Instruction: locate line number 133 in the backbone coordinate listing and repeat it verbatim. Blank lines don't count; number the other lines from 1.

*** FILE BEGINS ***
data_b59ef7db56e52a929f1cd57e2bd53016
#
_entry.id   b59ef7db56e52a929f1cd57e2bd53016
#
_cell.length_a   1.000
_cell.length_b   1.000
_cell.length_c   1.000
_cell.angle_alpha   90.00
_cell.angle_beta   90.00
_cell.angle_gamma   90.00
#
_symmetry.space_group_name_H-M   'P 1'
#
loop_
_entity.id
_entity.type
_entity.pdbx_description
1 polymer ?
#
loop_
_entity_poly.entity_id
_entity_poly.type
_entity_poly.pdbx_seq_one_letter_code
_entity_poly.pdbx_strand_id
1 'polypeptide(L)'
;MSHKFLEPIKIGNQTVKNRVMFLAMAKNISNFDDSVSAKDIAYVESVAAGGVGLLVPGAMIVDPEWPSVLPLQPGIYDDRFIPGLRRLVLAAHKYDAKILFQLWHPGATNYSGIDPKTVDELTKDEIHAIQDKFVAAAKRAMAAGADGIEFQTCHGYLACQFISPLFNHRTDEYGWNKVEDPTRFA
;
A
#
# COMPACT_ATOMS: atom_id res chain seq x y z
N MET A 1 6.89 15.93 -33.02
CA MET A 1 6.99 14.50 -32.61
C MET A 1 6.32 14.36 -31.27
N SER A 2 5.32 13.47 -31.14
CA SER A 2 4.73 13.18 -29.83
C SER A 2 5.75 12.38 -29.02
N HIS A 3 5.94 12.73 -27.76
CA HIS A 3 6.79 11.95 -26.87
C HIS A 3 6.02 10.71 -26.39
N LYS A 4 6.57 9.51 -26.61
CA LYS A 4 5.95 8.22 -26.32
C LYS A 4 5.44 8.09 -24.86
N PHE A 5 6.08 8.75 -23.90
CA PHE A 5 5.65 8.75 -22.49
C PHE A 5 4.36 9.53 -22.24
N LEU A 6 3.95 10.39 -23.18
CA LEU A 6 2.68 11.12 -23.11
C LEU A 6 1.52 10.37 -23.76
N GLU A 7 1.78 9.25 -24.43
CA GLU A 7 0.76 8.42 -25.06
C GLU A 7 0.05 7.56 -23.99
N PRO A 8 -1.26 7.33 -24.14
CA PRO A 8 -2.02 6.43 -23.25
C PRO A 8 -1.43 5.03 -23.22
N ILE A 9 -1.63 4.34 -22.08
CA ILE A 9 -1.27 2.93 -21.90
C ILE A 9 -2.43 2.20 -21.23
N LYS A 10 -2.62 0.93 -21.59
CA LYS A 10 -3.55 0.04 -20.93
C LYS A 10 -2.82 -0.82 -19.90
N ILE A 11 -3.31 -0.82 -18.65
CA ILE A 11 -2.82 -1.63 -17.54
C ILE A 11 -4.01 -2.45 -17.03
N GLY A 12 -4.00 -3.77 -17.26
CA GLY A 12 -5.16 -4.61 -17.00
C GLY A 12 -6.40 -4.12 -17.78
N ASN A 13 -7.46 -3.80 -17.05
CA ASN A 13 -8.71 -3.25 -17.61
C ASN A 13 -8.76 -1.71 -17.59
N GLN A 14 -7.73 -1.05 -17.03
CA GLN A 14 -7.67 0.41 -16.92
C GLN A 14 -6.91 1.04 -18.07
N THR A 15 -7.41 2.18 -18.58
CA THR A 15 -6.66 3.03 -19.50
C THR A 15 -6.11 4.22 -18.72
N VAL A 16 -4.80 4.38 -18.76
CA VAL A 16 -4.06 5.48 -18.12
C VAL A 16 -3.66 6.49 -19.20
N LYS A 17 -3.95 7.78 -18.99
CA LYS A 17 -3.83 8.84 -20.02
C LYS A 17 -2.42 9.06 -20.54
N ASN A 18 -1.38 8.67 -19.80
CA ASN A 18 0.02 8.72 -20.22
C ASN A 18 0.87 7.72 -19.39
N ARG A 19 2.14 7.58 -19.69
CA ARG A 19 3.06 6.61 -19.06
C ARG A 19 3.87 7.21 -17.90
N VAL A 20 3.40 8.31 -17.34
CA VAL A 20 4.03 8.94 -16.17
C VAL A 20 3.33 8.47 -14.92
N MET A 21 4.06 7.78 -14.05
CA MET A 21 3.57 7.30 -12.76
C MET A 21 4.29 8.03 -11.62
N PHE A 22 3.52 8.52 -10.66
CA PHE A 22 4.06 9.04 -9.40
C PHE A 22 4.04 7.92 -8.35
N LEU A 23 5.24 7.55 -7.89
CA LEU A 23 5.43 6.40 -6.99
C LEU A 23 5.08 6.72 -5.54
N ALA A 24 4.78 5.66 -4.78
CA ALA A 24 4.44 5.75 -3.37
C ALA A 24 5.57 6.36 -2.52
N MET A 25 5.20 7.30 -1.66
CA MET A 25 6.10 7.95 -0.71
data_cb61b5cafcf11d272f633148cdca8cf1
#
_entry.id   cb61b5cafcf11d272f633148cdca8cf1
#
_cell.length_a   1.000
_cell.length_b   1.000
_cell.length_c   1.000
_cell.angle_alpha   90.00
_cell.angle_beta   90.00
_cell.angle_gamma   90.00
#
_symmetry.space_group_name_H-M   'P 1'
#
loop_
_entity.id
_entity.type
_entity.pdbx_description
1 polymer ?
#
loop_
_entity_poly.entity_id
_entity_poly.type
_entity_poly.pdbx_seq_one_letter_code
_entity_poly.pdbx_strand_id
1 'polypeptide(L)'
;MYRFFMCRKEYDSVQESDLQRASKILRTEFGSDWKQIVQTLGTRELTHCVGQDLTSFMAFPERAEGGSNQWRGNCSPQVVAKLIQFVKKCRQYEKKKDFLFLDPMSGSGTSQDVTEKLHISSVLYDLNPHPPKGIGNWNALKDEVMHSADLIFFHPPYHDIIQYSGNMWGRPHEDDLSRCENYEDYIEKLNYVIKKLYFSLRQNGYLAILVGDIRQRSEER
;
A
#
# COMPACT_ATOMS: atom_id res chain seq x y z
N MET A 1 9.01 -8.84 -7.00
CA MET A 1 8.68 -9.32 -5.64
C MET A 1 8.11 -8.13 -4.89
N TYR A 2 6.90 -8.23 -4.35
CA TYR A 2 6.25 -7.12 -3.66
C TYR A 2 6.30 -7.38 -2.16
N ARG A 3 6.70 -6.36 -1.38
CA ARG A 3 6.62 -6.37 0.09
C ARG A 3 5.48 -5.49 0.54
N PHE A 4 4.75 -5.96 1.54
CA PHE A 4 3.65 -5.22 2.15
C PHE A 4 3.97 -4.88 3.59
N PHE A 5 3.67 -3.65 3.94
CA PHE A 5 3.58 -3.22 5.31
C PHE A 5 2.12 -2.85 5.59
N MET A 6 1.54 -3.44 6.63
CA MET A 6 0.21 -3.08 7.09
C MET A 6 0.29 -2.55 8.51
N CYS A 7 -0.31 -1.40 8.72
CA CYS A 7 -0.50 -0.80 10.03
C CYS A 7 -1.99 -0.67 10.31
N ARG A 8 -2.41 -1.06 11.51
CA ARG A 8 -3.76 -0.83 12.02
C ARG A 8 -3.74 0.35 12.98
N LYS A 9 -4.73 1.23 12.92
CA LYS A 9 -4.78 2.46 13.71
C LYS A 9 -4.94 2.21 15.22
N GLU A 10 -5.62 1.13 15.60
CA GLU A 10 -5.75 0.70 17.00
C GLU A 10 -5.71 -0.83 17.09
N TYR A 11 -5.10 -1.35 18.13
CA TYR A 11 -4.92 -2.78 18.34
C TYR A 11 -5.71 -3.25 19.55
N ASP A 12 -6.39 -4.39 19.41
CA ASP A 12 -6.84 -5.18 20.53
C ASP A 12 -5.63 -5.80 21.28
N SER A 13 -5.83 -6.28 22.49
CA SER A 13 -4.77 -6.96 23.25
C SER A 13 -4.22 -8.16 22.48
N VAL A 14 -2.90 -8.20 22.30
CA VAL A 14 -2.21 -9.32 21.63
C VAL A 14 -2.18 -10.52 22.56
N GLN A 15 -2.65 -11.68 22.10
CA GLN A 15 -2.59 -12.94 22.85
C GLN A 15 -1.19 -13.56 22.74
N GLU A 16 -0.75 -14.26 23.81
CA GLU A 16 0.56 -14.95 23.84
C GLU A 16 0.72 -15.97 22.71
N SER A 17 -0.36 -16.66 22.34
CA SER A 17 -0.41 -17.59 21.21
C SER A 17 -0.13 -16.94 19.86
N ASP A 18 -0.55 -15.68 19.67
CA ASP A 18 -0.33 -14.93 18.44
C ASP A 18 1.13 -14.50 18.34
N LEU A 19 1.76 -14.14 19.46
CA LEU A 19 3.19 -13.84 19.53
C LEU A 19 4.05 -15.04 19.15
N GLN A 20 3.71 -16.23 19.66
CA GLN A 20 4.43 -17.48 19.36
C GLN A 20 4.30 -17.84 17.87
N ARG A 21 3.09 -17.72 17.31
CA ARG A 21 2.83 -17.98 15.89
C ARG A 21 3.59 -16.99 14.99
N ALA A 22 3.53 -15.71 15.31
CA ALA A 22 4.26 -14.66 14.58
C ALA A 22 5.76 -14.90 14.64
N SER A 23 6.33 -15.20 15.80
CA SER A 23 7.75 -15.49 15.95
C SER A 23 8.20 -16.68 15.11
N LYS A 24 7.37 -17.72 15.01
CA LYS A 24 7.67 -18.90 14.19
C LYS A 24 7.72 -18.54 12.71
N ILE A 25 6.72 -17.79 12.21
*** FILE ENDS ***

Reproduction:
#